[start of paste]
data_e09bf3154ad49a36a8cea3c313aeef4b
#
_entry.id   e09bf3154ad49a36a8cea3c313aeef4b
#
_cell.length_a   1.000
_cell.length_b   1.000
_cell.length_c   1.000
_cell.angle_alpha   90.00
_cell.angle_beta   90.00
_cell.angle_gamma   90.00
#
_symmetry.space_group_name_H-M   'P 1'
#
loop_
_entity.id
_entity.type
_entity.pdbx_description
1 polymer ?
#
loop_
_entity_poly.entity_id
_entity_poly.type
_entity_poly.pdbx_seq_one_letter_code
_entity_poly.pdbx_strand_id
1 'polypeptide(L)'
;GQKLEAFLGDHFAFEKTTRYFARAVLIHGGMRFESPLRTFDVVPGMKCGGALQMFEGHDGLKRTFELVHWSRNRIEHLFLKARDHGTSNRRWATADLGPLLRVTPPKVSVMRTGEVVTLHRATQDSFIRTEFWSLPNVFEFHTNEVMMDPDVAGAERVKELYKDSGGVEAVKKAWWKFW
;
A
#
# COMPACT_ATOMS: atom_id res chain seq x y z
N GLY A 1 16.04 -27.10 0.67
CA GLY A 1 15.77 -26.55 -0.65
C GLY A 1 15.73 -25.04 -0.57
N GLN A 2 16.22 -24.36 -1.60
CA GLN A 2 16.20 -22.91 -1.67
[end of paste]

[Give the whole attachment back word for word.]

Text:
data_e09bf3154ad49a36a8cea3c313aeef4b
#
_entry.id   e09bf3154ad49a36a8cea3c313aeef4b
#
_cell.length_a   1.000
_cell.length_b   1.000
_cell.length_c   1.000
_cell.angle_alpha   90.00
_cell.angle_beta   90.00
_cell.angle_gamma   90.00
#
_symmetry.space_group_name_H-M   'P 1'
#
loop_
_entity.id
_entity.type
_entity.pdbx_description
1 polymer ?
#
loop_
_entity_poly.entity_id
_entity_poly.type
_entity_poly.pdbx_seq_one_letter_code
_entity_poly.pdbx_strand_id
1 'polypeptide(L)'
;GQKLEAFLGDHFAFEKTTRYFARAVLIHGGMRFESPLRTFDVVPGMKCGGALQMFEGHDGLKRTFELVHWSRNRIEHLFLKARDHGTSNRRWATADLGPLLRVTPPKVSVMRTGEVVTLHRATQDSFIRTEFWSLPNVFEFHTNEVMMDPDVAGAERVKELYKDSGGVEAVKKAWWKFW
;
A
#
# COMPACT_ATOMS: atom_id res chain seq x y z
N GLY A 1 16.04 -27.10 0.67
CA GLY A 1 15.77 -26.55 -0.65
C GLY A 1 15.73 -25.04 -0.57
N GLN A 2 16.22 -24.36 -1.60
CA GLN A 2 16.20 -22.91 -1.67